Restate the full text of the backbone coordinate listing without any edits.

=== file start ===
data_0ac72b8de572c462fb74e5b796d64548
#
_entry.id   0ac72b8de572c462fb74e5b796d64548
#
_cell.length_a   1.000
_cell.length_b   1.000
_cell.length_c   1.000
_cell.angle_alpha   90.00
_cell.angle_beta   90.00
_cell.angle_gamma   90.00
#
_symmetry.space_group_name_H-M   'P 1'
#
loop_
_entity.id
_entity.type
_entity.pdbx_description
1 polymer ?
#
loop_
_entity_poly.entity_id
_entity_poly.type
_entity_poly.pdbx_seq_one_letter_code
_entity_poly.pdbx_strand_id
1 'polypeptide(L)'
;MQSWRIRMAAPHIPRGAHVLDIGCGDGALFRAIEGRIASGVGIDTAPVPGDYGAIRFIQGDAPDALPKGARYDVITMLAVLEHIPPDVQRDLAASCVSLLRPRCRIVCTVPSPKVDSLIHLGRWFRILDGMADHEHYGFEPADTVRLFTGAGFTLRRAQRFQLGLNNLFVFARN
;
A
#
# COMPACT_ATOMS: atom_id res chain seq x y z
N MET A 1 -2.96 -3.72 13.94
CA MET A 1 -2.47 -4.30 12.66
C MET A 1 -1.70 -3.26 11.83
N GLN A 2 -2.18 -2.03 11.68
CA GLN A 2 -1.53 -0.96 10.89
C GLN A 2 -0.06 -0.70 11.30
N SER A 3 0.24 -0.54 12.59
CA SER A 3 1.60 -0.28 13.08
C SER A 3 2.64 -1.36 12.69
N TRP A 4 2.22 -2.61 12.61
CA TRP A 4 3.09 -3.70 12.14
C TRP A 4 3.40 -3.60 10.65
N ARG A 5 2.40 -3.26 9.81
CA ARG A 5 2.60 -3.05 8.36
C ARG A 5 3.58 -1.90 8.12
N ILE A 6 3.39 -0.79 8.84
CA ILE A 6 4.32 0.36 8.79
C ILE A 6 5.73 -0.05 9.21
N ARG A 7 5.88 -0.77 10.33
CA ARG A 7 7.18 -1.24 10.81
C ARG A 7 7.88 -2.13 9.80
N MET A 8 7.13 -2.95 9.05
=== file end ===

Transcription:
data_0ac72b8de572c462fb74e5b796d64548
#
_entry.id   0ac72b8de572c462fb74e5b796d64548
#
_cell.length_a   1.000
_cell.length_b   1.000
_cell.length_c   1.000
_cell.angle_alpha   90.00
_cell.angle_beta   90.00
_cell.angle_gamma   90.00
#
_symmetry.space_group_name_H-M   'P 1'
#
loop_
_entity.id
_entity.type
_entity.pdbx_description
1 polymer ?
#
loop_
_entity_poly.entity_id
_entity_poly.type
_entity_poly.pdbx_seq_one_letter_code
_entity_poly.pdbx_strand_id
1 'polypeptide(L)'
;MQSWRIRMAAPHIPRGAHVLDIGCGDGALFRAIEGRIASGVGIDTAPVPGDYGAIRFIQGDAPDALPKGARYDVITMLAVLEHIPPDVQRDLAASCVSLLRPRCRIVCTVPSPKVDSLIHLGRWFRILDGMADHEHYGFEPADTVRLFTGAGFTLRRAQRFQLGLNNLFVFARN
;
A
#
# COMPACT_ATOMS: atom_id res chain seq x y z
N MET A 1 -2.96 -3.72 13.94
CA MET A 1 -2.47 -4.30 12.66
C MET A 1 -1.70 -3.26 11.83
N GLN A 2 -2.18 -2.03 11.68
CA GLN A 2 -1.53 -0.96 10.89
C GLN A 2 -0.06 -0.70 11.30
N SER A 3 0.24 -0.54 12.59
CA SER A 3 1.60 -0.28 13.08
C SER A 3 2.64 -1.36 12.69
N TRP A 4 2.22 -2.61 12.61
CA TRP A 4 3.09 -3.70 12.14
C TRP A 4 3.40 -3.60 10.65
N ARG A 5 2.40 -3.26 9.81
CA ARG A 5 2.60 -3.05 8.36
C ARG A 5 3.58 -1.90 8.12
N ILE A 6 3.39 -0.79 8.84
CA ILE A 6 4.32 0.36 8.79
C ILE A 6 5.73 -0.05 9.21
N ARG A 7 5.88 -0.77 10.33
CA ARG A 7 7.18 -1.24 10.81
C ARG A 7 7.88 -2.13 9.80
N MET A 8 7.13 -2.95 9.05